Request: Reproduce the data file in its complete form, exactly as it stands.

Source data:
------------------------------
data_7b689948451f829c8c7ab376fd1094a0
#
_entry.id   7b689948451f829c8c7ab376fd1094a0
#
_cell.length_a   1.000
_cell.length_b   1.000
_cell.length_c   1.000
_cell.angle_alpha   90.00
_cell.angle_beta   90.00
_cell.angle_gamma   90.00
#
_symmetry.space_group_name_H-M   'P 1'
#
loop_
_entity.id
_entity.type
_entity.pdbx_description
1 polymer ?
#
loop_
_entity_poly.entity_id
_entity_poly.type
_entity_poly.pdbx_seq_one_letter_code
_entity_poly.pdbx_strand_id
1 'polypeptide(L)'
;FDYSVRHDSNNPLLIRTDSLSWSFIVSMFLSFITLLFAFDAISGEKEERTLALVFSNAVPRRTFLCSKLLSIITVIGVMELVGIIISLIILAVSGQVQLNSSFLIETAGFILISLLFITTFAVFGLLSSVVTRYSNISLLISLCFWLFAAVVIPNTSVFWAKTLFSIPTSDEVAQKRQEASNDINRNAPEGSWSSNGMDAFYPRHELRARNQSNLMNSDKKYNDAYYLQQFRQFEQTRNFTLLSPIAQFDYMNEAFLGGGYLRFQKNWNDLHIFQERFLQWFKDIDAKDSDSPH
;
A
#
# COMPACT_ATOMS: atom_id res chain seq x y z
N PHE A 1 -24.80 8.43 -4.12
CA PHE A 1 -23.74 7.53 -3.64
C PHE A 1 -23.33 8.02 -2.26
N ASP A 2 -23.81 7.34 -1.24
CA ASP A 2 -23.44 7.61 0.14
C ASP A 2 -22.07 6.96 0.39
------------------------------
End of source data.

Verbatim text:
data_7b689948451f829c8c7ab376fd1094a0
#
_entry.id   7b689948451f829c8c7ab376fd1094a0
#
_cell.length_a   1.000
_cell.length_b   1.000
_cell.length_c   1.000
_cell.angle_alpha   90.00
_cell.angle_beta   90.00
_cell.angle_gamma   90.00
#
_symmetry.space_group_name_H-M   'P 1'
#
loop_
_entity.id
_entity.type
_entity.pdbx_description
1 polymer ?
#
loop_
_entity_poly.entity_id
_entity_poly.type
_entity_poly.pdbx_seq_one_letter_code
_entity_poly.pdbx_strand_id
1 'polypeptide(L)'
;FDYSVRHDSNNPLLIRTDSLSWSFIVSMFLSFITLLFAFDAISGEKEERTLALVFSNAVPRRTFLCSKLLSIITVIGVMELVGIIISLIILAVSGQVQLNSSFLIETAGFILISLLFITTFAVFGLLSSVVTRYSNISLLISLCFWLFAAVVIPNTSVFWAKTLFSIPTSDEVAQKRQEASNDINRNAPEGSWSSNGMDAFYPRHELRARNQSNLMNSDKKYNDAYYLQQFRQFEQTRNFTLLSPIAQFDYMNEAFLGGGYLRFQKNWNDLHIFQERFLQWFKDIDAKDSDSPH
;
A
#
# COMPACT_ATOMS: atom_id res chain seq x y z
N PHE A 1 -24.80 8.43 -4.12
CA PHE A 1 -23.74 7.53 -3.64
C PHE A 1 -23.33 8.02 -2.26
N ASP A 2 -23.81 7.34 -1.24
CA ASP A 2 -23.44 7.61 0.14
C ASP A 2 -22.07 6.96 0.39